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3 of 3 people found the following review helpful
5.0 out of 5 stars "Did Somebody Say MacDonald?", 11 Mar. 1999
By A Customer
This review is from: Cinnamon Skin (Travis McGee Mysteries) (Mass Market Paperback)
John D. MacDonald's 20th Travis McGee book "Cinnamon Skin" reads as well today as it did when published in 1982. It is one of the very few books I have ever re-read and it was refreshing to find that it is just as exciting, just as relevant today as it was when I first read it. In "Cinnamon Skin," we find Meyer's newly-wed niece Norma and her husband being murdered aboard Meyer's boat "The John Maynard Keynes"--and, of course, the circumstances are suspicious. Was the explosion at sea revenge for a drug deal gone wrong? Did it have something to do with Meyer's own past (after all, he'd been in Chile a few years earlier)? Regardless, it is greatly disturbing to Meyer who enlists his friend Travis to help. Meyer's loss is Travis', after all, Travis is rough and tough but philosophic,and the ensuing McGee adventure takes the two on a convulted odyssey from Ft. Lauderdale to Texas to Mexico. MacDonald holds us spellbound with his plot revelations, but he is also a master at capturing the local color (especially noteworthy here is his interesting "history" of Cancun), and of sparking his suspense with daubs of humor. MacDonald's works frequently touch on socially significant issues, such as the environment, and especially on the damages that developers have been plying on the Florida coast, from shabby construction to irresponsible waste disposal. He likes to remind us that we are, after all, in the 20th century. "Soon the bosses of the microcomputer revolution will sell us preprogrammed units for each household which (will provide for everything). It will be the biggest revolution of all, bigger than the wheel, bigger than Franklin's kite, bigger than paper towels." In his many books, sometimes MacDonald seems to assume the role of Cassandra outside the gates of Thebes, crying out his revelations and prophesies, yet he is doomed not to be believed. Tis a pity. "Cinnamon Skin" carries, brilliantly, the MacDonald/McGee mystique, and while the series is over thirty years old, the colors in the titles have not faded; Travis is as relevant today as he has always been. MacDonald's prose--if nothing else-- will transport the reader on a magical, mystical, enthusiastic ride, well worth the fare. Take a trip to Lauderdale--it'll be a treat.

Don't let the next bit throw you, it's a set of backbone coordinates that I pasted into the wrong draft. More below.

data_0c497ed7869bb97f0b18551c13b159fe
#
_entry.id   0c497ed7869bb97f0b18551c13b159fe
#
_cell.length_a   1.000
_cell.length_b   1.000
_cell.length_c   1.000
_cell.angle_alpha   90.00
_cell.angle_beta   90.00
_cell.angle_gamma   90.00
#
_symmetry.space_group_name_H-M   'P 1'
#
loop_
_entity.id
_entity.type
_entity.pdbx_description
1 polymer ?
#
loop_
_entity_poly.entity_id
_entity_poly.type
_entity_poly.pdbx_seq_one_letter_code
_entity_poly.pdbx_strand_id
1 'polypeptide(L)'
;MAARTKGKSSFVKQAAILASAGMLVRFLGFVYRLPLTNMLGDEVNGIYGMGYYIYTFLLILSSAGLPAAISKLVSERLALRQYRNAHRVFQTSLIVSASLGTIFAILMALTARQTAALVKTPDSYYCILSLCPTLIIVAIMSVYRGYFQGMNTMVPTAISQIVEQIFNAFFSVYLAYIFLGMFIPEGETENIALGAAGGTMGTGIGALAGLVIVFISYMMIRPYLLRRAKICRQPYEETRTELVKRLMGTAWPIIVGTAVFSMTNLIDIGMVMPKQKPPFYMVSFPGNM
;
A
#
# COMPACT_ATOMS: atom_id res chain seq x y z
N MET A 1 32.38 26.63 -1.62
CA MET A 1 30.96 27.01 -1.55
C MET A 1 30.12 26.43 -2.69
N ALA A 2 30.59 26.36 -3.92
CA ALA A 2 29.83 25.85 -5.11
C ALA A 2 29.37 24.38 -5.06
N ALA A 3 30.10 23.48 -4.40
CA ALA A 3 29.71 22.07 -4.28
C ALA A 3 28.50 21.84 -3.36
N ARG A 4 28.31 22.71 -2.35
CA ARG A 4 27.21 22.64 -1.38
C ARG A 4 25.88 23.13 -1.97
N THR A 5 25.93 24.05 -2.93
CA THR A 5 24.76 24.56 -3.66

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2 of 2 people found the following review helpful
4.0 out of 5 stars a good mystery, 5 July 1999
By A Customer
This review is from: Cinnamon Skin (Travis McGee Mysteries) (Mass Market Paperback)
I really enjoyed the book. The most interstering parts were when Travis was thinking about why he didn't want to leave Florida.He was thinking about the dolphins and the birds that he would miss. It felt like I wouldn't want to leave either. Another part I like was when travis and Meyers were walking through the shopping mall and the difference between the neardie teens and the teen who were playing the average vidio games. I almost cried. I was thinking about the teens from Colobine High School from Colorado. If those kids have hung in there they would have been the new elete. and the jokes would have been middle magement if that. I loved the part about how Travis was talking to the lady from a small town in Texas to find killer. I am from Texas and that how talk. It was really funny
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5.0 out of 5 stars Free-standing, but a sequel to FREE FALL IN CRIMSON, 14 July 2005
By 
Michele L. Worley (Kingdom of the Mouse, United States) - See all my reviews
This review is from: Cinnamon Skin (Travis McGee Mysteries) (Mass Market Paperback)
"My God, McGee, can't you come up with something more original?"
"I thought it was."
"It's a song, you idiot. Piel Canela: Cinnamon Skin. They sing it all over Mexico."
- sometimes a compliment just doesn't work
CINNAMON SKIN begins on an ominous note; McGee's gentle, scholarly friend Meyer, a year after the events of FREE FALL IN CRIMSON, is still suffering from having broken in the face of some very heavy threats by a particularly murderous psychopath. (As CINNAMON SKIN is self-contained - McGee summarizes Meyer's situation for his current, unusually long-running girlfriend Annie Renzetti at the start of the book - it isn't necessary to read CRIMSON first, although since it introduced Annie as well as Meyer's problem I'd recommend having it handy at least to read afterward.)